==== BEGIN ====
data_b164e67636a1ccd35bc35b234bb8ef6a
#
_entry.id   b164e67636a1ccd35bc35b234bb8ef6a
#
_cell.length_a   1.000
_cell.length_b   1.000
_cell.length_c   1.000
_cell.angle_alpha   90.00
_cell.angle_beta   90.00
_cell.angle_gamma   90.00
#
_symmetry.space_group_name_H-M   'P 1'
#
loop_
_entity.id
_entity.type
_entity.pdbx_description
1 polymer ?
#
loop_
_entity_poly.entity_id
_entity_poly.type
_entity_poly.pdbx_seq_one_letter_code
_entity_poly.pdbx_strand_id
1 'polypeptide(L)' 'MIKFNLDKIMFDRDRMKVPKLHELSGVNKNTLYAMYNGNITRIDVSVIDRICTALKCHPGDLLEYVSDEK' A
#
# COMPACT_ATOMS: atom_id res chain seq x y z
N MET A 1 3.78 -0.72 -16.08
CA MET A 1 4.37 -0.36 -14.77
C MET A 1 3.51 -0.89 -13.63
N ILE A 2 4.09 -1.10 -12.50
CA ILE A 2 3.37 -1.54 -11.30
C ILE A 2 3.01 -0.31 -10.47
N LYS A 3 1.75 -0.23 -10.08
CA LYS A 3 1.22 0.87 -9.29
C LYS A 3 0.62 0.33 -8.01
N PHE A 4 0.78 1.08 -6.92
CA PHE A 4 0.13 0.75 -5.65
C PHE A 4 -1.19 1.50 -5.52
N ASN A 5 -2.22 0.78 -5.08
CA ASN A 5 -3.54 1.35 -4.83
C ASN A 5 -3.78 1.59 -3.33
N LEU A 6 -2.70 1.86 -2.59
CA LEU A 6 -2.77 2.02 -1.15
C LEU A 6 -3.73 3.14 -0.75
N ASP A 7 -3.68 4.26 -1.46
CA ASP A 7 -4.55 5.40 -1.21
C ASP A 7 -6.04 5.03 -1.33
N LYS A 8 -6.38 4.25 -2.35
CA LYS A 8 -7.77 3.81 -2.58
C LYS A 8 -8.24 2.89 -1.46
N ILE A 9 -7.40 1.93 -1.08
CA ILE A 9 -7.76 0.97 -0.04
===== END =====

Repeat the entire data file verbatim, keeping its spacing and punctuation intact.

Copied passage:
data_b164e67636a1ccd35bc35b234bb8ef6a
#
_entry.id   b164e67636a1ccd35bc35b234bb8ef6a
#
_cell.length_a   1.000
_cell.length_b   1.000
_cell.length_c   1.000
_cell.angle_alpha   90.00
_cell.angle_beta   90.00
_cell.angle_gamma   90.00
#
_symmetry.space_group_name_H-M   'P 1'
#
loop_
_entity.id
_entity.type
_entity.pdbx_description
1 polymer ?
#
loop_
_entity_poly.entity_id
_entity_poly.type
_entity_poly.pdbx_seq_one_letter_code
_entity_poly.pdbx_strand_id
1 'polypeptide(L)' 'MIKFNLDKIMFDRDRMKVPKLHELSGVNKNTLYAMYNGNITRIDVSVIDRICTALKCHPGDLLEYVSDEK' A
#
# COMPACT_ATOMS: atom_id res chain seq x y z
N MET A 1 3.78 -0.72 -16.08
CA MET A 1 4.37 -0.36 -14.77
C MET A 1 3.51 -0.89 -13.63
N ILE A 2 4.09 -1.10 -12.50
CA ILE A 2 3.37 -1.54 -11.30
C ILE A 2 3.01 -0.31 -10.47
N LYS A 3 1.75 -0.23 -10.08
CA LYS A 3 1.22 0.87 -9.29
C LYS A 3 0.62 0.33 -8.01
N PHE A 4 0.78 1.08 -6.92
CA PHE A 4 0.13 0.75 -5.65
C PHE A 4 -1.19 1.50 -5.52
N ASN A 5 -2.22 0.78 -5.08
CA ASN A 5 -3.54 1.35 -4.83
C ASN A 5 -3.78 1.59 -3.33
N LEU A 6 -2.70 1.86 -2.59
CA LEU A 6 -2.77 2.02 -1.15
C LEU A 6 -3.73 3.14 -0.75
N ASP A 7 -3.68 4.26 -1.46
CA ASP A 7 -4.55 5.40 -1.21
C ASP A 7 -6.04 5.03 -1.33
N LYS A 8 -6.38 4.25 -2.35
CA LYS A 8 -7.77 3.81 -2.58
C LYS A 8 -8.24 2.89 -1.46
N ILE A 9 -7.40 1.93 -1.08
CA ILE A 9 -7.76 0.97 -0.04